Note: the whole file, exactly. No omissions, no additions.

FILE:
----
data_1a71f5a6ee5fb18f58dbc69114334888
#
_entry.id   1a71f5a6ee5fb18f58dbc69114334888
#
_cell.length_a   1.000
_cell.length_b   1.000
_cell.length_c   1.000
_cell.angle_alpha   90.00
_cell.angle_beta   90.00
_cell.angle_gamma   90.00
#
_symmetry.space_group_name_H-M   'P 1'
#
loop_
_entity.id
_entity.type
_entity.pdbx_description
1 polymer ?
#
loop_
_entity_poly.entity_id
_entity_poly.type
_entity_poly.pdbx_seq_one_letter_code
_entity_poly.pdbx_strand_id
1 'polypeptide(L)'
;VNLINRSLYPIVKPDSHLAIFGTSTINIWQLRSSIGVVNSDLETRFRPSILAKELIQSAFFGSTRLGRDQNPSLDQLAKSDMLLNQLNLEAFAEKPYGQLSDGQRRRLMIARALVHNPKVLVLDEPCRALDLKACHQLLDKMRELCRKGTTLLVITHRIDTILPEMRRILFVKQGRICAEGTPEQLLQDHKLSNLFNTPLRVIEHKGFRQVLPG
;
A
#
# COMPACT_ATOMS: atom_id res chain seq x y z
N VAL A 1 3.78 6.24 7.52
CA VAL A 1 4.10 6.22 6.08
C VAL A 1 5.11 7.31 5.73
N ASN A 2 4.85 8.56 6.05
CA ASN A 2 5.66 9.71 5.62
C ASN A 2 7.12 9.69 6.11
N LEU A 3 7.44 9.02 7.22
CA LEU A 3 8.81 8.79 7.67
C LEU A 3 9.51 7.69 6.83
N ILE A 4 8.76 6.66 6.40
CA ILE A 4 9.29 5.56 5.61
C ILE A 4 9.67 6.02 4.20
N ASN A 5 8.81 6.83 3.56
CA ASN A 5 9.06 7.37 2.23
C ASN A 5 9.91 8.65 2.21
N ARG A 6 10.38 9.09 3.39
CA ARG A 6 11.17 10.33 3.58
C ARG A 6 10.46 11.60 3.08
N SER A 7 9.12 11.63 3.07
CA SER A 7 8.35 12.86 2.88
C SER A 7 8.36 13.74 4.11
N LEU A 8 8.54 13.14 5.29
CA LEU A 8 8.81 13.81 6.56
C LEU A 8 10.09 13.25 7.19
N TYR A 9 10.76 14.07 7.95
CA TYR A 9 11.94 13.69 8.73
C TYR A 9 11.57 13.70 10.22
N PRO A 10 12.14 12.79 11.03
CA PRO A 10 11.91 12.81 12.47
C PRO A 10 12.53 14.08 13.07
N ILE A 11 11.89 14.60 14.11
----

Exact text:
data_1a71f5a6ee5fb18f58dbc69114334888
#
_entry.id   1a71f5a6ee5fb18f58dbc69114334888
#
_cell.length_a   1.000
_cell.length_b   1.000
_cell.length_c   1.000
_cell.angle_alpha   90.00
_cell.angle_beta   90.00
_cell.angle_gamma   90.00
#
_symmetry.space_group_name_H-M   'P 1'
#
loop_
_entity.id
_entity.type
_entity.pdbx_description
1 polymer ?
#
loop_
_entity_poly.entity_id
_entity_poly.type
_entity_poly.pdbx_seq_one_letter_code
_entity_poly.pdbx_strand_id
1 'polypeptide(L)'
;VNLINRSLYPIVKPDSHLAIFGTSTINIWQLRSSIGVVNSDLETRFRPSILAKELIQSAFFGSTRLGRDQNPSLDQLAKSDMLLNQLNLEAFAEKPYGQLSDGQRRRLMIARALVHNPKVLVLDEPCRALDLKACHQLLDKMRELCRKGTTLLVITHRIDTILPEMRRILFVKQGRICAEGTPEQLLQDHKLSNLFNTPLRVIEHKGFRQVLPG
;
A
#
# COMPACT_ATOMS: atom_id res chain seq x y z
N VAL A 1 3.78 6.24 7.52
CA VAL A 1 4.10 6.22 6.08
C VAL A 1 5.11 7.31 5.73
N ASN A 2 4.85 8.56 6.05
CA ASN A 2 5.66 9.71 5.62
C ASN A 2 7.12 9.69 6.11
N LEU A 3 7.44 9.02 7.22
CA LEU A 3 8.81 8.79 7.67
C LEU A 3 9.51 7.69 6.83
N ILE A 4 8.76 6.66 6.40
CA ILE A 4 9.29 5.56 5.61
C ILE A 4 9.67 6.02 4.20
N ASN A 5 8.81 6.83 3.56
CA ASN A 5 9.06 7.37 2.23
C ASN A 5 9.91 8.65 2.21
N ARG A 6 10.38 9.09 3.39
CA ARG A 6 11.17 10.33 3.58
C ARG A 6 10.46 11.60 3.08
N SER A 7 9.12 11.63 3.07
CA SER A 7 8.35 12.86 2.88
C SER A 7 8.36 13.74 4.11
N LEU A 8 8.54 13.14 5.29
CA LEU A 8 8.81 13.81 6.56
C LEU A 8 10.09 13.25 7.19
N TYR A 9 10.76 14.07 7.95
CA TYR A 9 11.94 13.69 8.73
C TYR A 9 11.57 13.70 10.22
N PRO A 10 12.14 12.79 11.03
CA PRO A 10 11.91 12.81 12.47
C PRO A 10 12.53 14.08 13.07
N ILE A 11 11.89 14.60 14.11